As the table above shows, through the first 21 games of Reaves’ season, the veteran only registered one point — a goal against the Chicago Blackhawks, finishing with a -11 plus-minus. And at one point in early November, Toronto was getting outscored 7-0 with Reaves on the ice, according to Sportsnet Stats.

Not perfect, but good enough

During Reaves’ time sidelined from the lineup due to his injury, a January 21 article from Sportsnet’s Luke Fox was published about the 37-year-old, and it had many fans questioning his knee injury.
‘Yeah, I’ve been ready for a couple of weeks now,’ Reaves said to Fox. ‘That’s a question for them. I am not in those rooms, in those conversations. I’m not going to speculate anything. Just stay ready. And if I get called upon, I do. If I don’t, I get my work in.’
It got the fan base thinking: what was going to be the next step for Toronto and Reaves? Up to this point, he wasn’t playing well. It was obvious. And if Sheldon Keefe and the coaching staff purposely sat him despite being ready to go, that says a lot about what they thought about his play on the ice.
Fortunately, they activated him from IR, and he returned to the Maple Leafs’ lineup on January 27th, six days following the article’s published date. It took a little time, but upon his return to the lineup, Reaves looked like a different player, and he was making an impact in a limited role on the fourth line.
As the table above shows, following a putrid first three months, whole scoring just one goal and finishing the first 21 games as a minus 11, Reaves tripled his goal total in the next four months and added two assists for a total of six points in his final 28 games of the season.

What does Reaves’ future with Toronto look like?

All in all, it was a weird year one for the 37-year-old. From coming out of the gates hot, hitting everything in sight and dropping the gloves twice in front of the home crowd in Toronto, Reaves slowed down tremendously and was one of the players to blame for the Maple Leafs’ slow start to the season with how poor he and his line were playing.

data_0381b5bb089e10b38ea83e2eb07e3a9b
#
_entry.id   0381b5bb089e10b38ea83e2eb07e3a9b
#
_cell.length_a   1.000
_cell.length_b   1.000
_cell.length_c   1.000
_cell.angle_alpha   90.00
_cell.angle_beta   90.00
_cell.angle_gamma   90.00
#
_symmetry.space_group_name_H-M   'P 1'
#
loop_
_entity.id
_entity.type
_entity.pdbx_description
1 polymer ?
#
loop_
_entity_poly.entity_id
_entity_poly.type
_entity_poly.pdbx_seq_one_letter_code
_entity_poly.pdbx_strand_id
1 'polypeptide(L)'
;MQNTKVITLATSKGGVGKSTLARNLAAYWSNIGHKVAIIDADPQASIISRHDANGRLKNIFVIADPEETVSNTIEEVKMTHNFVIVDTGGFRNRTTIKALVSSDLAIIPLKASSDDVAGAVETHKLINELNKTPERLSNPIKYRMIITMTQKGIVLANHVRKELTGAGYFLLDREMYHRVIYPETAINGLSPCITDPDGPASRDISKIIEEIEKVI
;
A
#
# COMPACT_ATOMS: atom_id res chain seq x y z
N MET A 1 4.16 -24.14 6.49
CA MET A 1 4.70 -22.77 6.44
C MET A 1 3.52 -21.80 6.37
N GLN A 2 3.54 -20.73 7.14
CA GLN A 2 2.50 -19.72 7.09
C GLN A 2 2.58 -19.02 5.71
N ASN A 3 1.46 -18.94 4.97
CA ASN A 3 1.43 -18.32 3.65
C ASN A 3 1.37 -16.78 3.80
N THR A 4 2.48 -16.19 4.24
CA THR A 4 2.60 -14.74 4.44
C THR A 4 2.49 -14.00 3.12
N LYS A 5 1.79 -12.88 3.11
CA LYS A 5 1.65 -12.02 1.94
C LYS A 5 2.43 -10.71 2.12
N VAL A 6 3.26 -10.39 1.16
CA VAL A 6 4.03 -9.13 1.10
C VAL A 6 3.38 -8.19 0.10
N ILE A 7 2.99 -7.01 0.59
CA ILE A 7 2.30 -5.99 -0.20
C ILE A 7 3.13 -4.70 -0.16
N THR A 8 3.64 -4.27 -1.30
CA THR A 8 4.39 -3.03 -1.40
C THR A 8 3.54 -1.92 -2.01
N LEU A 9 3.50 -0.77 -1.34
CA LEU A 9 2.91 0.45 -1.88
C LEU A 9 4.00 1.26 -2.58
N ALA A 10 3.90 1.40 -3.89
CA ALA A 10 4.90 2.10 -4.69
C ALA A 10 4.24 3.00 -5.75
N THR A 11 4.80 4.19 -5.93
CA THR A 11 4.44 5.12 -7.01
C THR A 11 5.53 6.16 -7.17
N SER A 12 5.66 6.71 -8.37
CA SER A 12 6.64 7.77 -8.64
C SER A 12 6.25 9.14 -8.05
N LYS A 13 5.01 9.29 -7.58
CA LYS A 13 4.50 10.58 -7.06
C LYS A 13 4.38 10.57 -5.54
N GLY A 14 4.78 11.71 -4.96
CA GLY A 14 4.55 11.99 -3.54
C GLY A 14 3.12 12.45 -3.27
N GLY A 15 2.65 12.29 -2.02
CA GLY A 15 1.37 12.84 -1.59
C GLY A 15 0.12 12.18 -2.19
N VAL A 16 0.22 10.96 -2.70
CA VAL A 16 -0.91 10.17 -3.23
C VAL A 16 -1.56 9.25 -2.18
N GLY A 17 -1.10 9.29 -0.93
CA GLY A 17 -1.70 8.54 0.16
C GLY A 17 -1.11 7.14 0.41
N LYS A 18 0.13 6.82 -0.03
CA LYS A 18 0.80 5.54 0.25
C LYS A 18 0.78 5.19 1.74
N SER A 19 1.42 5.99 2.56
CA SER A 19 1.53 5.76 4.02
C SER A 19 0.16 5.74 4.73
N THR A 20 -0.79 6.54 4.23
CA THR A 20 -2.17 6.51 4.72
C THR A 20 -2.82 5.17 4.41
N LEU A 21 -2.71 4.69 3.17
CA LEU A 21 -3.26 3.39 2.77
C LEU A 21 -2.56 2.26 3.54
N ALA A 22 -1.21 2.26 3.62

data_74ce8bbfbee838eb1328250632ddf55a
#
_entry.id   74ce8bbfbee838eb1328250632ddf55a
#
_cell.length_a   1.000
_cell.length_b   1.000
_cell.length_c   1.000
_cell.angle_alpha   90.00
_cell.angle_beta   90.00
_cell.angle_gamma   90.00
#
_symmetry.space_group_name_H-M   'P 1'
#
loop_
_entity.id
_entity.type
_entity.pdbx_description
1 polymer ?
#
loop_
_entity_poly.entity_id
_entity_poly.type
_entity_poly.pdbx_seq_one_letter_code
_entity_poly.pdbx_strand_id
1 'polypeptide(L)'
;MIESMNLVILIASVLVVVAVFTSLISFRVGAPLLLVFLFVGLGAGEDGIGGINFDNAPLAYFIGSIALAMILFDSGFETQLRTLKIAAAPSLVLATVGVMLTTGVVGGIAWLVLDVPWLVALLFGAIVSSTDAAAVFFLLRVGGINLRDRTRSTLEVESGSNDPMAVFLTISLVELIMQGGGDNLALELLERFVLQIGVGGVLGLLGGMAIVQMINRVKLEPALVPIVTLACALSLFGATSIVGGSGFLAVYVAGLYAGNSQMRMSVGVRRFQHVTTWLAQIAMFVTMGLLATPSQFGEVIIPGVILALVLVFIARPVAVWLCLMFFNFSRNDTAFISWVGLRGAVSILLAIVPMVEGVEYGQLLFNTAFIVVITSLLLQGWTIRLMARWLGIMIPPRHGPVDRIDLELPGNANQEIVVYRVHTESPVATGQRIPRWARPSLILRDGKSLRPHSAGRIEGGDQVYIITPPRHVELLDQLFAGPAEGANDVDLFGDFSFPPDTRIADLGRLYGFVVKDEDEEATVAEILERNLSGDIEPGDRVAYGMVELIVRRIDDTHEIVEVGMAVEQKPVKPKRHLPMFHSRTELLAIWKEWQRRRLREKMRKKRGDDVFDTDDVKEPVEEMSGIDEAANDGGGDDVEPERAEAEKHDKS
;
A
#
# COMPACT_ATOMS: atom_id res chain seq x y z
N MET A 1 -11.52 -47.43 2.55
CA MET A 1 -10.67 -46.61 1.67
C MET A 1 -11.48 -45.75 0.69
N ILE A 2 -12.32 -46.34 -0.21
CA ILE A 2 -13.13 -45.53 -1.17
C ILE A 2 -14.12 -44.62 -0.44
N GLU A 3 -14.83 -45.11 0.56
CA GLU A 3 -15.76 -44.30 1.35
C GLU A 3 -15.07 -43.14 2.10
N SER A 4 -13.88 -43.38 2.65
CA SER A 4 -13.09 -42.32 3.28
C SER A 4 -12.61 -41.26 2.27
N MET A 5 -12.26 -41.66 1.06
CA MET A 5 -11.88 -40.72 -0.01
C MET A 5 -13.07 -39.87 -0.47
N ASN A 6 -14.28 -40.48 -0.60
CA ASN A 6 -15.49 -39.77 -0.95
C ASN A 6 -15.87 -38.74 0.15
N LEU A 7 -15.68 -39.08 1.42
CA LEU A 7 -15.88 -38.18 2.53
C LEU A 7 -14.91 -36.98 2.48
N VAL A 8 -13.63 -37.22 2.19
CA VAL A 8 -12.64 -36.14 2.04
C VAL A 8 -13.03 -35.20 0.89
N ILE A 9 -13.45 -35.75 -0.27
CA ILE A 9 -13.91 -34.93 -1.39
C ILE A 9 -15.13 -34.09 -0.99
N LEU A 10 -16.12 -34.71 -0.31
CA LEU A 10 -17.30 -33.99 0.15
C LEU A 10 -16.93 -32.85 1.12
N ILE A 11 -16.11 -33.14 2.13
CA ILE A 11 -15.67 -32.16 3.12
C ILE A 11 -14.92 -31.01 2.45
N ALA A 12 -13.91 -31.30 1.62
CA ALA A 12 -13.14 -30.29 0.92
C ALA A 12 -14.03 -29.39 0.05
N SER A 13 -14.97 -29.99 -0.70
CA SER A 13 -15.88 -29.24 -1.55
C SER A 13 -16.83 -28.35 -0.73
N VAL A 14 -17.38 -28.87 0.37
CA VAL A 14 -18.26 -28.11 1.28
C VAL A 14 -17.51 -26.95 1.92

In seven months, Reaves was a regular in the lineup, a scratch, missed time due to a lower-body injury, had an article released about him and the speculation around the Maple Leafs purposely holding him out of the lineup, returned and played his best hockey of the season, and was in and out of the lineup during the playoffs against the Boston Bruins. It’s safe to say it was quite an eventful season for the veteran winger.
But within all that, Toronto now has a new head coach, and changes amongst the coaching staff are beginning. Reaves turned 37 at the beginning of 2024 and will be 38 by mid-season in 2024-25. It’s unknown if Craig Berube and his coaching staff see a role for the Winnipeg native next season, depending on who the team ultimately signs in free agency. But in a salary cap world, a fourth-line, bruising forward who is not good defensively and is there to hit, fight, and be a menace on the forecheck, $1.35M could be spent elsewhere in the lineup.
(Stats from hockey-reference.com)